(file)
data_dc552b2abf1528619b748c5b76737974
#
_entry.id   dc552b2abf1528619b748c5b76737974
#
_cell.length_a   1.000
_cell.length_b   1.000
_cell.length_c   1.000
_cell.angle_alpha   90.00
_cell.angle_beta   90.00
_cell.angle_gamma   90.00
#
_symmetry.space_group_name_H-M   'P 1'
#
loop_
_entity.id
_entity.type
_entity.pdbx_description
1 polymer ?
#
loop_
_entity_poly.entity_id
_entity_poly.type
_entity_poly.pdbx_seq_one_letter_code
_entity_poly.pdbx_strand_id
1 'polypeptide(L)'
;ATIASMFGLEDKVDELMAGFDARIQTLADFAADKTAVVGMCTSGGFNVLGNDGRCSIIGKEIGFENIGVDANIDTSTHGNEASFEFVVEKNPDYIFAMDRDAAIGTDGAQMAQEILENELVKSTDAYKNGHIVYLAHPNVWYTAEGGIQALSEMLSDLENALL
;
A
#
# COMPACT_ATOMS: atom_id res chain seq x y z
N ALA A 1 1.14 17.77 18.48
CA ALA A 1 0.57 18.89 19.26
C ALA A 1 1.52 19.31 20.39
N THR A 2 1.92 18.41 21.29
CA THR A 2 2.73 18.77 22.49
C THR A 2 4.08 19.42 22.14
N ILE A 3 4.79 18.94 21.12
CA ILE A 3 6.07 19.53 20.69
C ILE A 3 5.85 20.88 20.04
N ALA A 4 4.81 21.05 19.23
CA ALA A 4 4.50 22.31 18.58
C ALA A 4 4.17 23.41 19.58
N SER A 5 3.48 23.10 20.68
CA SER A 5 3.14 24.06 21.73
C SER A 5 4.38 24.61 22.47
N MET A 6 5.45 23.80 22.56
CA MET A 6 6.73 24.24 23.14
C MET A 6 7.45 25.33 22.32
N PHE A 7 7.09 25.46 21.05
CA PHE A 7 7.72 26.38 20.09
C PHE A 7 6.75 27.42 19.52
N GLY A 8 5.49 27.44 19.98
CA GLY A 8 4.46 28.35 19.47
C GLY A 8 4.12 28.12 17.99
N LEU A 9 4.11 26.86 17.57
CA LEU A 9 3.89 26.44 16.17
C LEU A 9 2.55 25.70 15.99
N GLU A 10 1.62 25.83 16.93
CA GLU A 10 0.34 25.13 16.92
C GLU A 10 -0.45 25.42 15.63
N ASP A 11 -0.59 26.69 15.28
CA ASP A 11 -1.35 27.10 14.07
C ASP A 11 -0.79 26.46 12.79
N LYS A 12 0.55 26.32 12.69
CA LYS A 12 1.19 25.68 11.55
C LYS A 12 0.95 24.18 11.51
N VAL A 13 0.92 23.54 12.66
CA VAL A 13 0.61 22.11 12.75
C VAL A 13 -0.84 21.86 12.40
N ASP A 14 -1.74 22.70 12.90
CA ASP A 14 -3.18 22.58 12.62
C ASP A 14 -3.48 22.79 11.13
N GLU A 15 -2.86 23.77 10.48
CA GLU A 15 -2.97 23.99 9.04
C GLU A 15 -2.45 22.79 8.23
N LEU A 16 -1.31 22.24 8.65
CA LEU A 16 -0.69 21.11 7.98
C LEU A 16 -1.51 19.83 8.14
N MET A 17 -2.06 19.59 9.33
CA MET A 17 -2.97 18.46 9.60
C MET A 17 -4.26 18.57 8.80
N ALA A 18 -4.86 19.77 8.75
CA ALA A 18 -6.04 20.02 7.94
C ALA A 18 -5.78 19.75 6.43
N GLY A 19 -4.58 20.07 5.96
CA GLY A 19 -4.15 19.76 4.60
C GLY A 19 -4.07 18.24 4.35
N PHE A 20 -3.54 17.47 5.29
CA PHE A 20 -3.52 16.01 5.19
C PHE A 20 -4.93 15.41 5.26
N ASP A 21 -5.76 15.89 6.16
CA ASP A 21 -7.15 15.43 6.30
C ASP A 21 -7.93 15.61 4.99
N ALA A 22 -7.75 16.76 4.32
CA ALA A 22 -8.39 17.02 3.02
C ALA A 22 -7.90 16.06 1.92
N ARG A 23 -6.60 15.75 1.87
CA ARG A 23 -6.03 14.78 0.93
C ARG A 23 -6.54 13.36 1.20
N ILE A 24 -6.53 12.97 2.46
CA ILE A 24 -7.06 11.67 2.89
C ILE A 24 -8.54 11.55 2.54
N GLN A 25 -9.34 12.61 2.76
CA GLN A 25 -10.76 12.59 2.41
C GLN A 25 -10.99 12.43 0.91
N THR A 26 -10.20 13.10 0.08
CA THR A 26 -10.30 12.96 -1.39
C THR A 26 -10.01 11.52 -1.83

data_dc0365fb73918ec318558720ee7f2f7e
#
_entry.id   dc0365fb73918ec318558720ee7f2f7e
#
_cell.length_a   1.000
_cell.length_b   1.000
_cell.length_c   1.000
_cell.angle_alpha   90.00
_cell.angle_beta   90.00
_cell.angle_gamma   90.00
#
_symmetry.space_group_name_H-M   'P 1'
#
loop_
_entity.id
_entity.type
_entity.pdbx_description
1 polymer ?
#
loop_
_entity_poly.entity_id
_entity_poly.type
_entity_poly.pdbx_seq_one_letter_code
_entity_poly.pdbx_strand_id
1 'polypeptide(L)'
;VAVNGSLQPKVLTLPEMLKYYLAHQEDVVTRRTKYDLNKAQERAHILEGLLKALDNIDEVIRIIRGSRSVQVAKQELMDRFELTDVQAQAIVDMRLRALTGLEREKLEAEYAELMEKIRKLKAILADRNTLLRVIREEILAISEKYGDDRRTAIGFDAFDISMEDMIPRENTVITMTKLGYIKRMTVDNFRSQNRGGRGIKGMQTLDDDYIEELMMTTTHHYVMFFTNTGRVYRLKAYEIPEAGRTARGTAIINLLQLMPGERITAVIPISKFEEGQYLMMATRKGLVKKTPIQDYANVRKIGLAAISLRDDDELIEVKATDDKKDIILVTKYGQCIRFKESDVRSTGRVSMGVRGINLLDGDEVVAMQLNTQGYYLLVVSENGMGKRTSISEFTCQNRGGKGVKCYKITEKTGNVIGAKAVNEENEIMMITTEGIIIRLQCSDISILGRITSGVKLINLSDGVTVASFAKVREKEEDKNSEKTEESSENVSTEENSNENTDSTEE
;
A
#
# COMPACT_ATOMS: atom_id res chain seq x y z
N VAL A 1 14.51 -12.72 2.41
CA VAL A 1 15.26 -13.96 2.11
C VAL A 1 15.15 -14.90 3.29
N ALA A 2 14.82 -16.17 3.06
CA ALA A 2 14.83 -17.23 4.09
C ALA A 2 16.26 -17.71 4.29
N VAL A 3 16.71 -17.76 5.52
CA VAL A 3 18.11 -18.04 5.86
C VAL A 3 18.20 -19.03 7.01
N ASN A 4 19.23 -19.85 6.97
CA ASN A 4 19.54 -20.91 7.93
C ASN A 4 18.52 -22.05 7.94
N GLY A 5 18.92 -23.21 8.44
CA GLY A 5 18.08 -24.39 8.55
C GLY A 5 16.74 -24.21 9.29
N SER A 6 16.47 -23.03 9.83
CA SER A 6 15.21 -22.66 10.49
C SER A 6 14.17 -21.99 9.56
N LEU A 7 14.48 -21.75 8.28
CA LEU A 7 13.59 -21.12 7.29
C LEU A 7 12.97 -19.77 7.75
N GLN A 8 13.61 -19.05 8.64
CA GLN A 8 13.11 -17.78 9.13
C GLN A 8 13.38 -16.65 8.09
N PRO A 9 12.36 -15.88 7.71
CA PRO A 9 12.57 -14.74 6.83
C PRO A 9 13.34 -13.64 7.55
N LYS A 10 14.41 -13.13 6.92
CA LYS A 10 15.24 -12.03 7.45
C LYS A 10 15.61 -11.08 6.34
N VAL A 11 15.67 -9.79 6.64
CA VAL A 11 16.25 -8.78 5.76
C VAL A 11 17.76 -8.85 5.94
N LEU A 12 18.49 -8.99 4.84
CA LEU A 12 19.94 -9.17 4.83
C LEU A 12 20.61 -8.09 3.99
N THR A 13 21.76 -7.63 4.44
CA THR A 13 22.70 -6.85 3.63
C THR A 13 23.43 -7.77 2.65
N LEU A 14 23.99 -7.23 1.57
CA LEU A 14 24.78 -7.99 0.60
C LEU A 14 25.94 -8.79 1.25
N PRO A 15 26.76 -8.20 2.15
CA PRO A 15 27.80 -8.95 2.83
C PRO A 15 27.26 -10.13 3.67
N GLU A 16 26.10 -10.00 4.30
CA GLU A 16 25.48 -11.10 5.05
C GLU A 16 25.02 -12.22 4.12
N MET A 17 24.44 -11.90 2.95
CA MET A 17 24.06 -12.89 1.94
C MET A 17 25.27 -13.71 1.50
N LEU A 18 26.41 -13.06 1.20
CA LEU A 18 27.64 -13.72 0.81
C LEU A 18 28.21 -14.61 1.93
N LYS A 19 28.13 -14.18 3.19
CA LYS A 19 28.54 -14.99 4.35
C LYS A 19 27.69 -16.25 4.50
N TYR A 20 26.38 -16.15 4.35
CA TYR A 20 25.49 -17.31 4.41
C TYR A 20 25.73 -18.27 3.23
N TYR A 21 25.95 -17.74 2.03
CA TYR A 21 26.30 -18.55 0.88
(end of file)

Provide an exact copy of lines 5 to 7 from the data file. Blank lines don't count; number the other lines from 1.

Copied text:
_cell.length_a   1.000
_cell.length_b   1.000
_cell.length_c   1.000